While out shopping one day, I went into a store that had a section of random food items, one of which was a bottled chipotle plum sauce. So out of curiosity; I bought a bottle. I served the sauce with broiled tilapia for dinner one night and my daughter loved it. Actually, she raved about it. Unfortunately, when I returned to the store to buy more bottles of the sauce, there were none left. So I decided to make it myself.
This sauce is so flavorful and versatile; its uses are limitless. We’ve used it with chicken, fish, pork, as a dipping sauce for egg rolls, crab Rangoon, toasted ravioli, basically anywhere we’ve wanted something sweet, spicy and slightly sticky. The sugar to acid ratio is just right, and not as overly sugary as some bottled sauces can be. Even more importantly, its daughter approved!
Variety is the spice of life, especially when it comes to food. So what better way to add spice to your plate than these, sweet, savory flavor infused butters? Each option is super easy to make and can be stored in the refrigerator for up to two weeks while your imagination explores creative ways to cook with them. I’ve added a few suggestions for each flavor to get you started.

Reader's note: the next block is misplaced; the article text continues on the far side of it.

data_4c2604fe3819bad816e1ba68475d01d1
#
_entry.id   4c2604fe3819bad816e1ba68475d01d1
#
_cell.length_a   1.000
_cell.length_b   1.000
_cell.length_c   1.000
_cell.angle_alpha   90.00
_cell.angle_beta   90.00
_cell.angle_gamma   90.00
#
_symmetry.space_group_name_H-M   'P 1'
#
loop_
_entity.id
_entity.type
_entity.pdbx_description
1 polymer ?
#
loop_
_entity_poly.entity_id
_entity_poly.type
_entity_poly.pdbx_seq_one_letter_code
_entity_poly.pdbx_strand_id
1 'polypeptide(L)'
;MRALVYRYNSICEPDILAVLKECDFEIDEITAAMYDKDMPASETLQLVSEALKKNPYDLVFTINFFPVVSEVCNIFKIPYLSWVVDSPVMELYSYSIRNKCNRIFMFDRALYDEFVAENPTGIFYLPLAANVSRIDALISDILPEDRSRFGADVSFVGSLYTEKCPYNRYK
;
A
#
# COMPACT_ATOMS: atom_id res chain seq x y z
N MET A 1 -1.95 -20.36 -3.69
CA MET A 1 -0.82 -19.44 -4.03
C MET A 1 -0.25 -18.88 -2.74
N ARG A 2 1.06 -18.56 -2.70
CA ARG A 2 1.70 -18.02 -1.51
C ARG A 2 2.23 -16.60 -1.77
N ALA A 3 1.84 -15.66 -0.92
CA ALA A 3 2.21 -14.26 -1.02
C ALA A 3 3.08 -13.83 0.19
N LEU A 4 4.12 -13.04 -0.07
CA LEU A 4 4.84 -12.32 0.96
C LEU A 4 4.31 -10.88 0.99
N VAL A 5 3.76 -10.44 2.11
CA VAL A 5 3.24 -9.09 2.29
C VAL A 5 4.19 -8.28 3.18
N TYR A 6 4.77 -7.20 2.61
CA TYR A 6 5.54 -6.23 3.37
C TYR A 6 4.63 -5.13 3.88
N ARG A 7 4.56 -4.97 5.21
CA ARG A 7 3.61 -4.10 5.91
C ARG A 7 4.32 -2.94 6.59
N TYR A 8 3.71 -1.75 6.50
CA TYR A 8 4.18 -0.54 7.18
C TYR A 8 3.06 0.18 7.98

This is it – the end of my spicy habanero recipes from the garden this year. Looking back over the past several weeks, there’ve been some delicious dishes I know I’ll be making again. I hope you will too!
It seems a bit odd having a recipe with only one ingredient and one step, however, I decided to post it because I’ve used this habanero dust a lot more than I expected I would. I sprinkle it on everything; pizza, pasta, sliced tomatoes – anywhere I want a little kick to my taste buds instead of just salt and pepper.
And it all started with an experiment. I had hundreds of peppers lined out on my counter one day and I thought, “I wonder how well these would dry for a seasoning?” So I fashioned up a tether line using two bottles of wine as my holders, two wood martini picks stuck into the corks, a long piece of kitchen string and about 30 assorted peppers strung up between the bottles. They looked very pretty strung up on the window sill above my sink. Then I waited, and I waited, and I waited. About six weeks later, the peppers were dry and ready for the final step.
The powder will store for months in a tightly sealed jar so grind up a batch and see what you come up with!